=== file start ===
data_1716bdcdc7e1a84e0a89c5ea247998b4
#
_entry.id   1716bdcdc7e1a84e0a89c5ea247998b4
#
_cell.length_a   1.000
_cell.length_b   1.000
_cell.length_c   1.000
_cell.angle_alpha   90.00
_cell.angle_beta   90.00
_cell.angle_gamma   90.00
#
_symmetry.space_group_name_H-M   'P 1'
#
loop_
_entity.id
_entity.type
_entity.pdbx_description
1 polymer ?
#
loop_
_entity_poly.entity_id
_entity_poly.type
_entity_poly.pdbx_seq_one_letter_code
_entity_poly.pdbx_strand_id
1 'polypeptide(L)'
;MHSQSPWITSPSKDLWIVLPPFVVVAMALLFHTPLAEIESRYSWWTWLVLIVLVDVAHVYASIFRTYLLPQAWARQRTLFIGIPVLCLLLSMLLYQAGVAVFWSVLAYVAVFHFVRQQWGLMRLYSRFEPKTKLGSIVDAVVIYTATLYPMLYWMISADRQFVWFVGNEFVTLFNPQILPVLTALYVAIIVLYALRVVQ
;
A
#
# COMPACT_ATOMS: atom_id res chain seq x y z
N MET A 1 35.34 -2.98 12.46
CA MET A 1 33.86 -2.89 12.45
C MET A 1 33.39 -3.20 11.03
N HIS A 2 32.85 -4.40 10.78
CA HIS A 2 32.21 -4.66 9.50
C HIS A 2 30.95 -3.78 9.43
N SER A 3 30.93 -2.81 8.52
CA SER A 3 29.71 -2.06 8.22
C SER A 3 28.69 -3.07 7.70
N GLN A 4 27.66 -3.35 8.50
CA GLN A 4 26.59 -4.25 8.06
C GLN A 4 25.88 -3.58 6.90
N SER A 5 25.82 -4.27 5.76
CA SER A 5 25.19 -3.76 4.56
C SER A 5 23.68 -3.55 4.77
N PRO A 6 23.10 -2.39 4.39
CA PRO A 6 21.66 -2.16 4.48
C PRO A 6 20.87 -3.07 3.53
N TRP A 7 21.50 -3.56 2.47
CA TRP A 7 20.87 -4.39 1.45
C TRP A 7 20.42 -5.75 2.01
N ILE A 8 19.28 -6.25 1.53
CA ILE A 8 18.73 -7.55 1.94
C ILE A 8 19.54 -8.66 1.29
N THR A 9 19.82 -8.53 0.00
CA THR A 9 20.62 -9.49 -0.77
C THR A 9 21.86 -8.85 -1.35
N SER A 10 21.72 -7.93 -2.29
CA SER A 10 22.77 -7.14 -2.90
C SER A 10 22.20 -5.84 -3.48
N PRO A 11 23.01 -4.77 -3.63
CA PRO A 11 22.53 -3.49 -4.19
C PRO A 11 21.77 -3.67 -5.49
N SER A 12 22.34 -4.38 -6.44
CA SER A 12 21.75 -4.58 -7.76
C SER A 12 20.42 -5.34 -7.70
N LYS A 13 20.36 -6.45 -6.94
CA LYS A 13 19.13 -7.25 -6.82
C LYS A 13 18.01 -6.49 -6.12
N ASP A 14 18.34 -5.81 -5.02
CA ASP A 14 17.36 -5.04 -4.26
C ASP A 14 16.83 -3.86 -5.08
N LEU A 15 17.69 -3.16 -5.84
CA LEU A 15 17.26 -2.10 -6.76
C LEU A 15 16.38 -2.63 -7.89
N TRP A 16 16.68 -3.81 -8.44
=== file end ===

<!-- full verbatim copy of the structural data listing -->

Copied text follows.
data_1716bdcdc7e1a84e0a89c5ea247998b4
#
_entry.id   1716bdcdc7e1a84e0a89c5ea247998b4
#
_cell.length_a   1.000
_cell.length_b   1.000
_cell.length_c   1.000
_cell.angle_alpha   90.00
_cell.angle_beta   90.00
_cell.angle_gamma   90.00
#
_symmetry.space_group_name_H-M   'P 1'
#
loop_
_entity.id
_entity.type
_entity.pdbx_description
1 polymer ?
#
loop_
_entity_poly.entity_id
_entity_poly.type
_entity_poly.pdbx_seq_one_letter_code
_entity_poly.pdbx_strand_id
1 'polypeptide(L)'
;MHSQSPWITSPSKDLWIVLPPFVVVAMALLFHTPLAEIESRYSWWTWLVLIVLVDVAHVYASIFRTYLLPQAWARQRTLFIGIPVLCLLLSMLLYQAGVAVFWSVLAYVAVFHFVRQQWGLMRLYSRFEPKTKLGSIVDAVVIYTATLYPMLYWMISADRQFVWFVGNEFVTLFNPQILPVLTALYVAIIVLYALRVVQ
;
A
#
# COMPACT_ATOMS: atom_id res chain seq x y z
N MET A 1 35.34 -2.98 12.46
CA MET A 1 33.86 -2.89 12.45
C MET A 1 33.39 -3.20 11.03
N HIS A 2 32.85 -4.40 10.78
CA HIS A 2 32.21 -4.66 9.50
C HIS A 2 30.95 -3.78 9.43
N SER A 3 30.93 -2.81 8.52
CA SER A 3 29.71 -2.06 8.22
C SER A 3 28.69 -3.07 7.70
N GLN A 4 27.66 -3.35 8.50
CA GLN A 4 26.59 -4.25 8.06
C GLN A 4 25.88 -3.58 6.90
N SER A 5 25.82 -4.27 5.76
CA SER A 5 25.19 -3.76 4.56
C SER A 5 23.68 -3.55 4.77
N PRO A 6 23.10 -2.39 4.39
CA PRO A 6 21.66 -2.16 4.48
C PRO A 6 20.87 -3.07 3.53
N TRP A 7 21.50 -3.56 2.47
CA TRP A 7 20.87 -4.39 1.45
C TRP A 7 20.42 -5.75 2.01
N ILE A 8 19.28 -6.25 1.53
CA ILE A 8 18.73 -7.55 1.94
C ILE A 8 19.54 -8.66 1.29
N THR A 9 19.82 -8.53 0.00
CA THR A 9 20.62 -9.49 -0.77
C THR A 9 21.86 -8.85 -1.35
N SER A 10 21.72 -7.93 -2.29
CA SER A 10 22.77 -7.14 -2.90
C SER A 10 22.20 -5.84 -3.48
N PRO A 11 23.01 -4.77 -3.63
CA PRO A 11 22.53 -3.49 -4.19
C PRO A 11 21.77 -3.67 -5.49
N SER A 12 22.34 -4.38 -6.44
CA SER A 12 21.75 -4.58 -7.76
C SER A 12 20.42 -5.34 -7.70
N LYS A 13 20.36 -6.45 -6.94
CA LYS A 13 19.13 -7.25 -6.82
C LYS A 13 18.01 -6.49 -6.12
N ASP A 14 18.34 -5.81 -5.02
CA ASP A 14 17.36 -5.04 -4.26
C ASP A 14 16.83 -3.86 -5.08
N LEU A 15 17.69 -3.16 -5.84
CA LEU A 15 17.26 -2.10 -6.76
C LEU A 15 16.38 -2.63 -7.89
N TRP A 16 16.68 -3.81 -8.44